The Good Marriage
Regardless of the alarmingly high divorce rate (about 40% in Canada and 50% in the United States), resilient marriages do exist. Indeed, a solid partnership can relieve stress. Just ask those celebrating their 10th, 30th or 60th wedding anniversary – many will say they couldn’t have gotten through many of life’s trials and tribulations without their partner by their side.
In The Good Marriage: How and Why Love Lasts, by Judith Wallerstein and Sandra Blakeslee describe factors that contribute to a successful coupleship. They interviewed 50 couples that had successful marriages for ten to 40 years. They then interviewed them again two years later. Wallerstein and Blakeslee’s research was so thorough that this 1996 publication is considered a classic. The focus on what works in an intimate partnership, rather than the flaws is refreshing.
The authors discovered nine crucial tasks required to create a good marriage. Here is what you can do to move enhance your coupleship.
- Be aware that when couples get into bed there are, at least, six personalities—including each person’s mother and father.
- Create a balance between me and we. Avoid saying, “My bedroom” or “My kitchen.” Use words such as “we,” “our,” and “together.” As in, “We have a problem with coming to a decision around renovating the bathroom.” Develop an attitude of being in a partnership.
- We all need times and places where we are seen and experienced as individuals. Periodically, it is a good idea to assess our personal path, particularly at the beginning of the marriage, at midlife and retirement. Then we need to check if our partner is supportive. If not, negotiation needs to take place.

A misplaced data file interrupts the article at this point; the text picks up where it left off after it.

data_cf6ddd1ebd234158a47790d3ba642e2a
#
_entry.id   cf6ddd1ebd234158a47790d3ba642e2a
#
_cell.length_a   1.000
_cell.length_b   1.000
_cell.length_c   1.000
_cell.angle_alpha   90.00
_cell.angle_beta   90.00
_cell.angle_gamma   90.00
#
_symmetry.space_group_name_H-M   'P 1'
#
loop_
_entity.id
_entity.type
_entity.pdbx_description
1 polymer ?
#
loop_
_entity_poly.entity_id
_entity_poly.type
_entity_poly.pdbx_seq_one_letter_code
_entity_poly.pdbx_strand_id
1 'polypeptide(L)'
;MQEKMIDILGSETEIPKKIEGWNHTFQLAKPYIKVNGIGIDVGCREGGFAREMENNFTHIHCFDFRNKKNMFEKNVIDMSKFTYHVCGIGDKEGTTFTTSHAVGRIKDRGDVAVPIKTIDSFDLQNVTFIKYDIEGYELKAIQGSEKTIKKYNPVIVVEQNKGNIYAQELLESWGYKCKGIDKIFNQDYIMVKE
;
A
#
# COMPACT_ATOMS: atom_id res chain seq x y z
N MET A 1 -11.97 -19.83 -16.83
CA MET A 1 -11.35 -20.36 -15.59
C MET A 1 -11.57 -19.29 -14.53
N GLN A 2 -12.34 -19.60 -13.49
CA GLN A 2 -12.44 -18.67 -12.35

- Your coupleship can be weakened by over focusing on children, pets, or other relationships. The coupleship needs to be valued as much as children, employment, and friends.
- The couple benefits from handling stress and crisis with an attitude of “this can strengthen our commitment to one another.” Small challenges are better handled sooner than later and risking an escalation.
- The coupleship can offer a safe place for anger, expression of differences and resolving conflict. Remember that conflict is a part of most healthy relationships. Neither anger nor conflict is an indicator that the relationship is in danger of ending. Make a clear rule that there will be no verbal, emotional, or physical violence.
- During discussion decide on the topic and stay focused on it. Do not argue about aspects that cannot be changed.
- Keep the bedroom clean and joyful. Create a sexual relationship free of previous relationships and hang-ups.
- Inject humor and fun into your relationship to relieve boredom or taking one another for granted.
- Pay attention. Listen first and then seek to be heard. Encourage and celebrate one another.
- Keep romance alive. Bless your relationship with appreciation as often as possible.
Nine Marital Tasks Summarized
- Separate emotionally from your family of origin and redefine your relationships with family members.
- Build just enough autonomy and enough intimate connection.
- Resolve the inevitable conflicts that come with being parents.
- Confront, talk about, and manage conflict.
- Create an emotionally safe space for the expression of differences, emotions, and conflict.
- Establish a rich sexual relationship and have boundaries around it.
- Develop humor. Laugh, play, and share fun, interests and friends.
- Provide mutual nurturing and comfort.
- Maintain romantic habits and behaviors to keep the love flame alive.
Get a copy of The Good Marriage to enhance your coupleship.
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Patricia Morgan MA CCC helps her readers, clients, and audiences lighten their load, brighten their outlook, and strengthen their resilience. To go from woe to WOW call 403.242.7796 or email a request.